On the Bride’s Side: A Conversation with Filmmaker Gabriele Del Grande

The documentary On the Bride’s Side details the journey from Milan to Stockholm by five undocumented Syrian and Palestinian refugees fleeing the war in Syria. The refugees and their supporters traveled as a fake wedding party complete with a bride in a white gown, hoping to avoid detection and arrest. We spoke with one of the directors, Gabriele Del Grande, about the film.

How did you come to be involved in making a film about refugees?

It happened by chance. I live in Milan which has become a gathering point and transit hub for Syrian refugees. They come here straight from the coast and travel on to their final destination elsewhere in Europe. You can tell the refugees because they all have sunburnt noses from their time at sea.

This was October 2013. I had been in Syria until September, and my friend Khaled [Soliman Al Nassiry] and I wanted to help some of these people. We were in the station and a man overheard us talking in Arabic. He asked us which platform the train for Sweden left from. I told him that unfortunately there was no such train, but we’d be happy to buy him a coffee and talk.

We quickly became friends with this man, Abdallah. He had survived the terrible shipwreck off the island of Lampedusa, when more than 350 refugees had died. Khaled and I said we had to do something for him, and we talked to Antonio [Angliaro] and came up with the idea of the fake wedding and the film. Antonio is a filmmaker, I am a journalist, and Khaled is a writer and a poet, and we combined our skills to make the movie.

In the film, Abdallah talks about the refugee ship sinking. It’s such a powerful scene.

At this point the high seas were not being patrolled and there were two devastating sinkings in the same month. Now with the Mare Nostrum policy, the Italian Navy is picking up refugees far from the Italian coast and bringing them to Sicily or the mainland and not to the island of Lampedusa, which is causing political problems with the xenophobic parties in the north of the country.

The passage is still extremely dangerous.

It is. People come to Italy from North Africa, the Horn of Africa—Eritrea and Somalia. Since the war started, half are from Syria. It is very difficult to get a visa to travel to Europe from these regions, so the only way they can escape a war, or look for a better life, is to take to the ocean. And because they have no documents, they have to pay a trafficker to take them to a sympathetic country like Germany or Sweden.

What is the solution?

We must allow people to travel. If Europe had a common system of asylum, and refugees were free to move from one country to another, they wouldn’t have to put themselves in the hands of the smugglers.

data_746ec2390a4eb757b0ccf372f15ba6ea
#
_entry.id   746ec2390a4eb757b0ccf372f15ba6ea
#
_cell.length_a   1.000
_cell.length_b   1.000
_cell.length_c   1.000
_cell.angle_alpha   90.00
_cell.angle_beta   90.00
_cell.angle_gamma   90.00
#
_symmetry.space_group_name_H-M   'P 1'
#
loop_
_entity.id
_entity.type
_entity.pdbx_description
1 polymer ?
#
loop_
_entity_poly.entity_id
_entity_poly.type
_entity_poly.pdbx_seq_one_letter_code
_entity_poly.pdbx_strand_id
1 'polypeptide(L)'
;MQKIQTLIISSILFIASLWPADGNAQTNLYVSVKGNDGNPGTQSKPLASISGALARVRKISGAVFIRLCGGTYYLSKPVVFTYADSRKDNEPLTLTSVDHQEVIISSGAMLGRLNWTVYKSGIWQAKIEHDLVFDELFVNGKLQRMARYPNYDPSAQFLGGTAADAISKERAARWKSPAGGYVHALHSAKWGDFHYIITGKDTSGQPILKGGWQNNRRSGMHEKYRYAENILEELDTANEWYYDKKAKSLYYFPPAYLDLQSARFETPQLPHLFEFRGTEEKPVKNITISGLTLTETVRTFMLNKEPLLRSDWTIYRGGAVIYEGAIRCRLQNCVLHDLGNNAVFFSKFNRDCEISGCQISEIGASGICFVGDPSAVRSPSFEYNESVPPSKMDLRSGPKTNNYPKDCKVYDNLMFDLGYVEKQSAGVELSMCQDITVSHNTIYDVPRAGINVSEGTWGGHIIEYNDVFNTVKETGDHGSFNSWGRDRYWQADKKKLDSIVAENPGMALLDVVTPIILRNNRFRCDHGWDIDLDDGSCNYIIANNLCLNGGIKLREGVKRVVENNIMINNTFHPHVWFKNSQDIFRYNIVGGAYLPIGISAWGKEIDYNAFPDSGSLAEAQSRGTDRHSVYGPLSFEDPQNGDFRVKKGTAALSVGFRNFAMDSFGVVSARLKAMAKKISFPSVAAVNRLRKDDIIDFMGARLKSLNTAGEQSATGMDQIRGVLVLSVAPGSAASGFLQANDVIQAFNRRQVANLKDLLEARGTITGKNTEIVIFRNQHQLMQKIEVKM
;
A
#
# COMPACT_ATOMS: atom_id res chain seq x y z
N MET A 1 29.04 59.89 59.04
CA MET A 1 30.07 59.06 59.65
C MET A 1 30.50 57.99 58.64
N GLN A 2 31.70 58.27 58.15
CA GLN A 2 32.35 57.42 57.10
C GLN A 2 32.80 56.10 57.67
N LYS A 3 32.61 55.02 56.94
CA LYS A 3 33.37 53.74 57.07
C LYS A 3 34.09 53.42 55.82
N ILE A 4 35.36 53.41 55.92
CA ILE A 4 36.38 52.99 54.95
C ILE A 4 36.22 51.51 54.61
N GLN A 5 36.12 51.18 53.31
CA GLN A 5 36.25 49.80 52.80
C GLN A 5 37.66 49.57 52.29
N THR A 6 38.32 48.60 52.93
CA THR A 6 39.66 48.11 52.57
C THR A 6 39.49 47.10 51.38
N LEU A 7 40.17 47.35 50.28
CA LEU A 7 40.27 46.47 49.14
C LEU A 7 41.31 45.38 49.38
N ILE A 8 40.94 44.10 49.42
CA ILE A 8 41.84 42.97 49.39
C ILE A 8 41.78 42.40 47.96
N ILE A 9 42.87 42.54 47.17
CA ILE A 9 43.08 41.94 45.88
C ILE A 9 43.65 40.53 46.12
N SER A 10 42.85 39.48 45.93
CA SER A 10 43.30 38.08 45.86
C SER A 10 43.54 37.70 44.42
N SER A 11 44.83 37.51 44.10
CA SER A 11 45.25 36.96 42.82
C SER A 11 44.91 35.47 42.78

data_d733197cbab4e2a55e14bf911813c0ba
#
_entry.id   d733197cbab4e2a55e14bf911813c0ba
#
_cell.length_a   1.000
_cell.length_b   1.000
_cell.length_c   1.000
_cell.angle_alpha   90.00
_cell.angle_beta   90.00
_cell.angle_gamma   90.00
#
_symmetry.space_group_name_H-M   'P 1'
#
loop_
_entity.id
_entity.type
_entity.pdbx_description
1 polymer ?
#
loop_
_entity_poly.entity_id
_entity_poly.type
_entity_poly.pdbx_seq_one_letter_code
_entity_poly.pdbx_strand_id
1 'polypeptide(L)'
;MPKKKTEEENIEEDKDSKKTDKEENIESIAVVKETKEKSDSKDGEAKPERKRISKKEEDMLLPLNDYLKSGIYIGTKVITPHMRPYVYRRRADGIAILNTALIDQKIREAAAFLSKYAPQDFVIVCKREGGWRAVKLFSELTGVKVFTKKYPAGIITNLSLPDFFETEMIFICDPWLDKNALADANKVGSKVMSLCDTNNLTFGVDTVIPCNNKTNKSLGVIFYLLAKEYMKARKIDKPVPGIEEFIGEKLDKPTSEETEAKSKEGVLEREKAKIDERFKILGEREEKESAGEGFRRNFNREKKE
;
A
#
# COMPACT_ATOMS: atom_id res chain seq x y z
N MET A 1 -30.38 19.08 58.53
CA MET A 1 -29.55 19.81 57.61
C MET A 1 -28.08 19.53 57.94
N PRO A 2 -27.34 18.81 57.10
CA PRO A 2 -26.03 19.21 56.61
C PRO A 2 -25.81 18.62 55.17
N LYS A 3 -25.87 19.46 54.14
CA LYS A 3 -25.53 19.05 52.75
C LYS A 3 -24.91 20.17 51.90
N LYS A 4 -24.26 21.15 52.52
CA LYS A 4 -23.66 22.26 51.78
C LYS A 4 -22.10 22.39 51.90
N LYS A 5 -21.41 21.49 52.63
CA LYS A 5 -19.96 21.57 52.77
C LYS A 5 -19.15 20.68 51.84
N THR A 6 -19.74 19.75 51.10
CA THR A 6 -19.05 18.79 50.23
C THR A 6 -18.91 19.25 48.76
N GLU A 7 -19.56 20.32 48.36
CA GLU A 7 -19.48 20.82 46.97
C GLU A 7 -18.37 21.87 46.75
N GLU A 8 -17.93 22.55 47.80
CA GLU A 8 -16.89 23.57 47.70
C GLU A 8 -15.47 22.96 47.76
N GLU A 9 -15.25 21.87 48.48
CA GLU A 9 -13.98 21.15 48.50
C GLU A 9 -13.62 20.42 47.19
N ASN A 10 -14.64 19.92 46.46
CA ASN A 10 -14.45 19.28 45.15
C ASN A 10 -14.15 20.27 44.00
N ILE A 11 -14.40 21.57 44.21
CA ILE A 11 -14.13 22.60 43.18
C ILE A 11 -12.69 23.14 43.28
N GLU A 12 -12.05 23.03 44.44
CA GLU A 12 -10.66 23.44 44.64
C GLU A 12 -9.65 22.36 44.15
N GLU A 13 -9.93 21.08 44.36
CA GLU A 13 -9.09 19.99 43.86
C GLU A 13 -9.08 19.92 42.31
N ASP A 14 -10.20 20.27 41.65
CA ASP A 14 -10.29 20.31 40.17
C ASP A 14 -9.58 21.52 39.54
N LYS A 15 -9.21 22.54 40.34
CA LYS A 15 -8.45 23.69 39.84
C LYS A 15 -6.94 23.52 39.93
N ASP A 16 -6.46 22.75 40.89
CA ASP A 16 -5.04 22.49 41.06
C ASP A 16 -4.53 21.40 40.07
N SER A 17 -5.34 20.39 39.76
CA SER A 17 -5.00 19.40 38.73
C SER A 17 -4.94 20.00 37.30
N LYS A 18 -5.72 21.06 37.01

We have the experience of the Balkans, and the liberalization of movement from the new member states of the EU. Albanians used to need a visa to come to Italy, and thousands used smugglers to get here. Then the rules were changed. Now we have more than 100,000 people coming here across the sea when we could be issuing visas.

You believe that Europe has a responsibility to help these people?

Of course. Syria is a neighbor, and the war has caused seven or eight million people to become refugees or displaced people. Our Interior Ministry says that 11,300 Syrians came to Italy in 2013 by boat, and only 600 applied for asylum. The rest went somewhere else in Europe. This is a tiny percentage, and apparently we cannot supply them even with a minimum of services.

To me it is very simple. If my neighbor’s home is burning, I open my door. There’s nothing to consider—you let them in and figure out how you can share what you have later. If you shut the door, the neighbor is going to die.

We have the war in Syria, war in Gaza, war in Libya, the war against the Islamic State. The region is in a perilous state. I’m not just an Italian; the Mediterranean Sea is part of my identity and it has two shores: north and south. It’s my sea, these are my people, and we have to show solidarity.

I’m not the government, so I don’t make the decisions. But I know a lot of people feel the same way I do. The film proves that—we were supported by the biggest crowdfunding campaign in Italy.

There’s a strong sense from the film of people coming together to help, notably the bride herself, Tasneem Fared. Tell us about her.

She describes in the film how she stayed behind in Syria to continue her work as an activist even as her friends were being killed. She has a German passport and could have left at any time. When she finally left, we asked her to be our bride and she accepted.

She talks about living in Syria in this war. Despite all the death and destruction, there is so much life, she says. I want that to be the message of the film. More than 20,000 people have died on the Mediterranean in the last 20 years. But we are alive, and we have to fight to change what has happened. The Mediterranean should not be the mass graveyard it has been, but a sea of life and of peace.